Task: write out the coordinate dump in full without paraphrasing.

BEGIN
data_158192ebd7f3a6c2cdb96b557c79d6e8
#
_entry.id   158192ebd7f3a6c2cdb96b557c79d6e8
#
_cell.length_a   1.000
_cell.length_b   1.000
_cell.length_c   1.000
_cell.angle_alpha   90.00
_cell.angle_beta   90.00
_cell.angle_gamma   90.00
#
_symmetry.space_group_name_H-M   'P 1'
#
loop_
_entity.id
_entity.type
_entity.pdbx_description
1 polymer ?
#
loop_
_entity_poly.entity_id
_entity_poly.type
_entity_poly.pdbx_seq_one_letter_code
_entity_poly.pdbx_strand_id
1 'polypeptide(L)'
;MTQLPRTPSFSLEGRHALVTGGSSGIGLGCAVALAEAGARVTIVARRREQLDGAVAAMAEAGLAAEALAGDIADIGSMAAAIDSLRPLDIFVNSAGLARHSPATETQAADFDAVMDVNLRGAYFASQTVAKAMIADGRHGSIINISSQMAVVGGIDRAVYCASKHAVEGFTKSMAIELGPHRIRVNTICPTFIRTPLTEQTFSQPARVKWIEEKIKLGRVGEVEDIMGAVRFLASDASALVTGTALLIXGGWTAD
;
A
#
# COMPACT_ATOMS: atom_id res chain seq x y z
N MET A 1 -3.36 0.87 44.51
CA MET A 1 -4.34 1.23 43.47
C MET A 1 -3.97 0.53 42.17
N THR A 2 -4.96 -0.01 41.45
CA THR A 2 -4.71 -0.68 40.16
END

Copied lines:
data_158192ebd7f3a6c2cdb96b557c79d6e8
#
_entry.id   158192ebd7f3a6c2cdb96b557c79d6e8
#
_cell.length_a   1.000
_cell.length_b   1.000
_cell.length_c   1.000
_cell.angle_alpha   90.00
_cell.angle_beta   90.00
_cell.angle_gamma   90.00
#
_symmetry.space_group_name_H-M   'P 1'
#
loop_
_entity.id
_entity.type
_entity.pdbx_description
1 polymer ?
#
loop_
_entity_poly.entity_id
_entity_poly.type
_entity_poly.pdbx_seq_one_letter_code
_entity_poly.pdbx_strand_id
1 'polypeptide(L)'
;MTQLPRTPSFSLEGRHALVTGGSSGIGLGCAVALAEAGARVTIVARRREQLDGAVAAMAEAGLAAEALAGDIADIGSMAAAIDSLRPLDIFVNSAGLARHSPATETQAADFDAVMDVNLRGAYFASQTVAKAMIADGRHGSIINISSQMAVVGGIDRAVYCASKHAVEGFTKSMAIELGPHRIRVNTICPTFIRTPLTEQTFSQPARVKWIEEKIKLGRVGEVEDIMGAVRFLASDASALVTGTALLIXGGWTAD
;
A
#
# COMPACT_ATOMS: atom_id res chain seq x y z
N MET A 1 -3.36 0.87 44.51
CA MET A 1 -4.34 1.23 43.47
C MET A 1 -3.97 0.53 42.17
N THR A 2 -4.96 -0.01 41.45
CA THR A 2 -4.71 -0.68 40.16